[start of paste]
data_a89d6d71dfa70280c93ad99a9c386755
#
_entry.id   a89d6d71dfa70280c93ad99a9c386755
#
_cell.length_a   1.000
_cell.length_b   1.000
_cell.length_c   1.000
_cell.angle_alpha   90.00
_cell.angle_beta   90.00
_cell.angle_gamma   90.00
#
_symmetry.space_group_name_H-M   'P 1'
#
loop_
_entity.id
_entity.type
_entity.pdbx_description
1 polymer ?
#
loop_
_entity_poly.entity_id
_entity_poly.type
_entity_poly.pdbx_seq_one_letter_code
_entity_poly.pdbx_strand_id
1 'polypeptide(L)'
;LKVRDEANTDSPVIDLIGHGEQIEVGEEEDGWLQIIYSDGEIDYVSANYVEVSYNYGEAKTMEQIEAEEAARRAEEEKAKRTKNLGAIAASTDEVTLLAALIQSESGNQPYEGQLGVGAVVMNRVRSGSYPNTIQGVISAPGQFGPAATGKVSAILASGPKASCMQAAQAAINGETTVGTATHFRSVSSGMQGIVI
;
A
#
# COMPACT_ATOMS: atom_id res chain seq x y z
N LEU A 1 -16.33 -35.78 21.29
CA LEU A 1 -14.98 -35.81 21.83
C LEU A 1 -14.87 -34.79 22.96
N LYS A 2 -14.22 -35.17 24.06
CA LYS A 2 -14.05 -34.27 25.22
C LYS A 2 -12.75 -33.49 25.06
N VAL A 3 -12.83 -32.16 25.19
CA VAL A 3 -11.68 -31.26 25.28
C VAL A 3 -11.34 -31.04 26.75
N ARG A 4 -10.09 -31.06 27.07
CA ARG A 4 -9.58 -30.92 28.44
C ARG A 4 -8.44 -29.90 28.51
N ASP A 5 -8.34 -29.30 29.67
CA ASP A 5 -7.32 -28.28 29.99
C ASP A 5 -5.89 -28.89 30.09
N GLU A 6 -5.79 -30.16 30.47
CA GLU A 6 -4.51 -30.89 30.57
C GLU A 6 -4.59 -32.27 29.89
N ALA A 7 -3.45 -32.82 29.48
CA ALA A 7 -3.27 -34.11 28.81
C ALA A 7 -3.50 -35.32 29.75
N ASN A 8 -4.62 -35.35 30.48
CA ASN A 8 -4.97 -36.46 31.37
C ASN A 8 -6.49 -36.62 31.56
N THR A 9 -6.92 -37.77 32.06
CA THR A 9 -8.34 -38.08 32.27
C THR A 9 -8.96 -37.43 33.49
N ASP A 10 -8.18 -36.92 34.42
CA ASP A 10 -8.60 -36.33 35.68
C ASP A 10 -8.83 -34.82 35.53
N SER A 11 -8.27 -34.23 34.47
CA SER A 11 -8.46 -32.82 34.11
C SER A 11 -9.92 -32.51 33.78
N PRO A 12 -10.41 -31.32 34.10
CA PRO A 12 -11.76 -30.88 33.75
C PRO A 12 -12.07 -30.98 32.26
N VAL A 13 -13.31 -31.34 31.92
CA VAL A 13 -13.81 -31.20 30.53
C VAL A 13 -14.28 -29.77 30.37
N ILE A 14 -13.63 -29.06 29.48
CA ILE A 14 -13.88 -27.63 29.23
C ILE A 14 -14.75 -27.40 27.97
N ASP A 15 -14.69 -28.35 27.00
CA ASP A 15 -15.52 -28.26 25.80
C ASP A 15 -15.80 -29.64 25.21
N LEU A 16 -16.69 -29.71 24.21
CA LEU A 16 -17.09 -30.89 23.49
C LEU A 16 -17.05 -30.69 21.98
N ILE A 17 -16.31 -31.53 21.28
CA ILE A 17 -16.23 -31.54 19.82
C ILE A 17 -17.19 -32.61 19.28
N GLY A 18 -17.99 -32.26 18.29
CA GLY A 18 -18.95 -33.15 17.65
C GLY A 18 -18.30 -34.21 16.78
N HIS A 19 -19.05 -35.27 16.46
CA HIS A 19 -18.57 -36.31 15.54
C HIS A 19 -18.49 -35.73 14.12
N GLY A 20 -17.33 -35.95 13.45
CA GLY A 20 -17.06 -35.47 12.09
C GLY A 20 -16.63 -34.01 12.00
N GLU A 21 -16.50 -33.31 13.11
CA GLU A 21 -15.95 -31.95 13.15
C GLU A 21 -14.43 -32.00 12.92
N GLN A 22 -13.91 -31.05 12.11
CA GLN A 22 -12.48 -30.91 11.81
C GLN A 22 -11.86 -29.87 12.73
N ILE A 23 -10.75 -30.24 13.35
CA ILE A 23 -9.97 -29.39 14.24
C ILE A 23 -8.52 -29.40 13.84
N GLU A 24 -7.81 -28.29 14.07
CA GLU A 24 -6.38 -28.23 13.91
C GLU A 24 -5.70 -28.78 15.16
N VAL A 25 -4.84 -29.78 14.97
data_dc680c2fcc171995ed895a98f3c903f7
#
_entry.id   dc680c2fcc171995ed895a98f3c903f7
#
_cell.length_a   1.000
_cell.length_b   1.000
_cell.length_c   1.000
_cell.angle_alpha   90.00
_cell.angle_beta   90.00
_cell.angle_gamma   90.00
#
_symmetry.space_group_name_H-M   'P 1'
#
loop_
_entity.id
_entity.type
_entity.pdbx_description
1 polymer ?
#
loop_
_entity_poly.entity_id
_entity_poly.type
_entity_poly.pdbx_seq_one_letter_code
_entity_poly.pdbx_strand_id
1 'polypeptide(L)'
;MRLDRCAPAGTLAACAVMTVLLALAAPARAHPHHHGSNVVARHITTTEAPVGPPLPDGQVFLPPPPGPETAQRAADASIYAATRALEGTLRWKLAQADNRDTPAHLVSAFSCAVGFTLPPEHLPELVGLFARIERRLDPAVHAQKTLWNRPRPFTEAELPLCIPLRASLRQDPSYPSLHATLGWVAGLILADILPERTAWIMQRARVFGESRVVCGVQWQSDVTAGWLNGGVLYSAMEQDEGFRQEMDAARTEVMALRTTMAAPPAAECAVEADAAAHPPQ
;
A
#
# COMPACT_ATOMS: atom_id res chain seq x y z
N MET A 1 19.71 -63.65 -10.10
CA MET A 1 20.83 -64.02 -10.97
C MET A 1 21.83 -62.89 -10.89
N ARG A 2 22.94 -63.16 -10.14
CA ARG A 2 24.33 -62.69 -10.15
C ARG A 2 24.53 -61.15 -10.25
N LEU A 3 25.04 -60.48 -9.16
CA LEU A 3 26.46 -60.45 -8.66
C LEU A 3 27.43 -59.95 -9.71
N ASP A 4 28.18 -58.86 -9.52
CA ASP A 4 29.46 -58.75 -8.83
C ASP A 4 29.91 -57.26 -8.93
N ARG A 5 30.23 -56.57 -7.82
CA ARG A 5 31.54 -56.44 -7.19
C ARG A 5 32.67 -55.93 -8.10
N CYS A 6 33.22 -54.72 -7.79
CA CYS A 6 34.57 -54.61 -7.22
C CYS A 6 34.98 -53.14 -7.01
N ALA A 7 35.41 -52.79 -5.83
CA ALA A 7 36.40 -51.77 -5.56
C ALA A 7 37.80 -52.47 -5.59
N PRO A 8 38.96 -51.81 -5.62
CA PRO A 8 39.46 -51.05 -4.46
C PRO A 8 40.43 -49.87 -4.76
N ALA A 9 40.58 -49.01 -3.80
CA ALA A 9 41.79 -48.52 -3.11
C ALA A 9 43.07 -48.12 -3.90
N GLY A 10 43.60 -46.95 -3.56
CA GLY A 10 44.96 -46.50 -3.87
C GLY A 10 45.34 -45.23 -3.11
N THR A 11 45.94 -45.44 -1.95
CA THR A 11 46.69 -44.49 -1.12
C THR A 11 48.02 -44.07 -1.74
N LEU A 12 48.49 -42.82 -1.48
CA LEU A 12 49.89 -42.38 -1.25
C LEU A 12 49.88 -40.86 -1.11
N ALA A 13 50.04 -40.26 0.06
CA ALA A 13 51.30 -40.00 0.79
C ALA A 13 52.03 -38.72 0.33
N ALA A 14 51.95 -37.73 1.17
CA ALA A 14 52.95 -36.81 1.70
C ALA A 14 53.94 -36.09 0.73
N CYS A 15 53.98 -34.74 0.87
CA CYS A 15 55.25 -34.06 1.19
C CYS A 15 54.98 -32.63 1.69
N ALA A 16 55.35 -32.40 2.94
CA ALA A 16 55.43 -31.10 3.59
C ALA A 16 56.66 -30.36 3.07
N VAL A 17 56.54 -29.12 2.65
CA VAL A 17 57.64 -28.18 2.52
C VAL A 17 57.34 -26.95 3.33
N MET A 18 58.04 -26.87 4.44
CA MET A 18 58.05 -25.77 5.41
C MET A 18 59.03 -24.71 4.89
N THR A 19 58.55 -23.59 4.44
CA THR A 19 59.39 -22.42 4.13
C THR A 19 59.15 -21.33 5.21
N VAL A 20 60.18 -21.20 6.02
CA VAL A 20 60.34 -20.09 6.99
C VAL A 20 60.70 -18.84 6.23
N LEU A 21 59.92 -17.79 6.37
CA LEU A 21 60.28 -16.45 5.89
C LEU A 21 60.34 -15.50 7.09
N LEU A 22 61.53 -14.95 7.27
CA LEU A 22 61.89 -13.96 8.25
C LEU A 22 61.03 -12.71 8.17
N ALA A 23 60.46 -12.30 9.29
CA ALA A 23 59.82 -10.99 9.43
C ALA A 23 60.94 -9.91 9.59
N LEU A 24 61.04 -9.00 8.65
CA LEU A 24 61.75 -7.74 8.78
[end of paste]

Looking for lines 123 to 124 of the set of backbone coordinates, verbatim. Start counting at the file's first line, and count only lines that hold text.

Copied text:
loop_
_entity_poly.entity_id